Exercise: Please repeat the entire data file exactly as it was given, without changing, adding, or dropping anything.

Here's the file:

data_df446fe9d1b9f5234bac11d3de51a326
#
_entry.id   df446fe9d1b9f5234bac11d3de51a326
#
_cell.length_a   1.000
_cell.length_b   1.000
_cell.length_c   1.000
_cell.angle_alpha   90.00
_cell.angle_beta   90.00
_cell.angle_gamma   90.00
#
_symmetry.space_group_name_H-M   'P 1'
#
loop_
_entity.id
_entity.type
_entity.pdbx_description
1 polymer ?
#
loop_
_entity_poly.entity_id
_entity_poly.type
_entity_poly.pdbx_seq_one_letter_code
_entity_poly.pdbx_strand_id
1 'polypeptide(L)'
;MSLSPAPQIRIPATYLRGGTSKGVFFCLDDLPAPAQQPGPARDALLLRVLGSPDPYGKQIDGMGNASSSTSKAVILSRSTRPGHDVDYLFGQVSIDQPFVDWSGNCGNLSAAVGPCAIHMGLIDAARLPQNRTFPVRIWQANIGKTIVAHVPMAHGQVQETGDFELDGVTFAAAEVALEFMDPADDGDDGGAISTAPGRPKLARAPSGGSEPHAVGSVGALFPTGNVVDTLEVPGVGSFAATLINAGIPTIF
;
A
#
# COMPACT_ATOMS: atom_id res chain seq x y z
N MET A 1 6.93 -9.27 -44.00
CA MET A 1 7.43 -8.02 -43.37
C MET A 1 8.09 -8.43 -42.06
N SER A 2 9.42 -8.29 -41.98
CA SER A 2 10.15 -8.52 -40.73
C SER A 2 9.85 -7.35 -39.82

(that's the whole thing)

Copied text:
data_df446fe9d1b9f5234bac11d3de51a326
#
_entry.id   df446fe9d1b9f5234bac11d3de51a326
#
_cell.length_a   1.000
_cell.length_b   1.000
_cell.length_c   1.000
_cell.angle_alpha   90.00
_cell.angle_beta   90.00
_cell.angle_gamma   90.00
#
_symmetry.space_group_name_H-M   'P 1'
#
loop_
_entity.id
_entity.type
_entity.pdbx_description
1 polymer ?
#
loop_
_entity_poly.entity_id
_entity_poly.type
_entity_poly.pdbx_seq_one_letter_code
_entity_poly.pdbx_strand_id
1 'polypeptide(L)'
;MSLSPAPQIRIPATYLRGGTSKGVFFCLDDLPAPAQQPGPARDALLLRVLGSPDPYGKQIDGMGNASSSTSKAVILSRSTRPGHDVDYLFGQVSIDQPFVDWSGNCGNLSAAVGPCAIHMGLIDAARLPQNRTFPVRIWQANIGKTIVAHVPMAHGQVQETGDFELDGVTFAAAEVALEFMDPADDGDDGGAISTAPGRPKLARAPSGGSEPHAVGSVGALFPTGNVVDTLEVPGVGSFAATLINAGIPTIF
;
A
#
# COMPACT_ATOMS: atom_id res chain seq x y z
N MET A 1 6.93 -9.27 -44.00
CA MET A 1 7.43 -8.02 -43.37
C MET A 1 8.09 -8.43 -42.06
N SER A 2 9.42 -8.29 -41.98
CA SER A 2 10.15 -8.52 -40.73
C SER A 2 9.85 -7.35 -39.82